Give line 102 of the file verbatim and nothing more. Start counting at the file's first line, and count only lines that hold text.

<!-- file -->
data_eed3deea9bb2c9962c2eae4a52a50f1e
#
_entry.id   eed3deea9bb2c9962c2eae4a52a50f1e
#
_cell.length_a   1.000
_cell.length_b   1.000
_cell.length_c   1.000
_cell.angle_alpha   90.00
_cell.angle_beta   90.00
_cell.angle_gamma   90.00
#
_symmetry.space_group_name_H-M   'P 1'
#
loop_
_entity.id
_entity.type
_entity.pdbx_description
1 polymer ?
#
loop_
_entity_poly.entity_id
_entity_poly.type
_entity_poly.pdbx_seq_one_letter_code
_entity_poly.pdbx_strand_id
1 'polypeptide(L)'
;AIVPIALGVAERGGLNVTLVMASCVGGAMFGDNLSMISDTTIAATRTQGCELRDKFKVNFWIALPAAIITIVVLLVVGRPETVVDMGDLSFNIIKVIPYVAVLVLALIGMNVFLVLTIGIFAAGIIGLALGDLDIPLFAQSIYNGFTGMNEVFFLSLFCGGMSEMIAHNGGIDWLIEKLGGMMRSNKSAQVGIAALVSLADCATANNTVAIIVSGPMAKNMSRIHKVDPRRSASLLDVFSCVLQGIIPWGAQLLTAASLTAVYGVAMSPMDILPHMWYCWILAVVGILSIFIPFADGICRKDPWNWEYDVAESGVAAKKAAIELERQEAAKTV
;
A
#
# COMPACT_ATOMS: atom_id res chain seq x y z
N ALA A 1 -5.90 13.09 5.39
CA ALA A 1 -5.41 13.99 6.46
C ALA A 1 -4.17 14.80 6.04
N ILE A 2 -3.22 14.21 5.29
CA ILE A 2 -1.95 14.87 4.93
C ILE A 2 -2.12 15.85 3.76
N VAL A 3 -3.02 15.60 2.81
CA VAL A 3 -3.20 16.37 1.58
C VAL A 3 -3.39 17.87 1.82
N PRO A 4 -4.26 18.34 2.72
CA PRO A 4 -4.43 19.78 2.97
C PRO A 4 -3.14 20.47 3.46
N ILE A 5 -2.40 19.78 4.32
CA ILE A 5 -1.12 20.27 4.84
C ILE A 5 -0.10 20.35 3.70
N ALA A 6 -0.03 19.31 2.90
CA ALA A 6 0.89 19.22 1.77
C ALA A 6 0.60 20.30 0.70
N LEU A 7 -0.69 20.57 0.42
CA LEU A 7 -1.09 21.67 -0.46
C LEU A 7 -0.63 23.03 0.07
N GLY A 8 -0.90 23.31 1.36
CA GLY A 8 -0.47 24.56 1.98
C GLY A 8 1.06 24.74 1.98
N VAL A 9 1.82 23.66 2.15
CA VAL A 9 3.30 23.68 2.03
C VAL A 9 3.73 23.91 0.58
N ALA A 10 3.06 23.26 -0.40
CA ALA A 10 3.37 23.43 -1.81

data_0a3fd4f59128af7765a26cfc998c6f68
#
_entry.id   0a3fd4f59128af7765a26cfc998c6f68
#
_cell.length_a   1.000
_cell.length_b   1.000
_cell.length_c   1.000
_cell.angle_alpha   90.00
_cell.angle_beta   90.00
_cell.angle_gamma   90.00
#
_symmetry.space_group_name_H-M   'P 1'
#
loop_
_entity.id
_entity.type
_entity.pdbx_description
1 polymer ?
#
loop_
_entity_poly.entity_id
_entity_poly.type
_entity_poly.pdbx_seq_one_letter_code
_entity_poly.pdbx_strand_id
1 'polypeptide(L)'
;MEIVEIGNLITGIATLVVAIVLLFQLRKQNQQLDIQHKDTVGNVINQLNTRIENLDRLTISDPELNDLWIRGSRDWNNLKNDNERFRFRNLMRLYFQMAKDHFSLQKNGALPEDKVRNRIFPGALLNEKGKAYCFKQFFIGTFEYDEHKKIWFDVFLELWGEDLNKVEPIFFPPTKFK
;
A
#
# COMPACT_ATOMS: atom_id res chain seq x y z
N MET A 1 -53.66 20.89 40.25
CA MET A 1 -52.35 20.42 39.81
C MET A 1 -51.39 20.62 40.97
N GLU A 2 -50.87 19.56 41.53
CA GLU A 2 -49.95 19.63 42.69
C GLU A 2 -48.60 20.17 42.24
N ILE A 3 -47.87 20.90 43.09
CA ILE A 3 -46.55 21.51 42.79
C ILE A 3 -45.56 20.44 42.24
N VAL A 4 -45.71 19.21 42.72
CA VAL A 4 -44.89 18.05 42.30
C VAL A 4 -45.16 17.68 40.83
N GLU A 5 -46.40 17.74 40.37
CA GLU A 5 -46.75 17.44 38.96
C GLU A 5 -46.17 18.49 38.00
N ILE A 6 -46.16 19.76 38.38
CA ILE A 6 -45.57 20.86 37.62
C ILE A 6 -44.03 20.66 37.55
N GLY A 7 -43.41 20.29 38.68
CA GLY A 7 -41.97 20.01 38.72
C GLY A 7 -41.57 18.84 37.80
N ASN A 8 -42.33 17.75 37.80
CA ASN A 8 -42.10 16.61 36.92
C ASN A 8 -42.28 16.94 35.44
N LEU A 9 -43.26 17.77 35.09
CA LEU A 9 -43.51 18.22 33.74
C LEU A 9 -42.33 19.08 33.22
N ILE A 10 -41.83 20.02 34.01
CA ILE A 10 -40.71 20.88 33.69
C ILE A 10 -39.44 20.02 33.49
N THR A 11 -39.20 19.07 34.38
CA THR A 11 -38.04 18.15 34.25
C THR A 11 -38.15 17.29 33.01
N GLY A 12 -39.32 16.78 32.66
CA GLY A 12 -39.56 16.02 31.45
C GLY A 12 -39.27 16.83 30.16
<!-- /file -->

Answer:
N GLU A 5 -46.40 17.74 40.37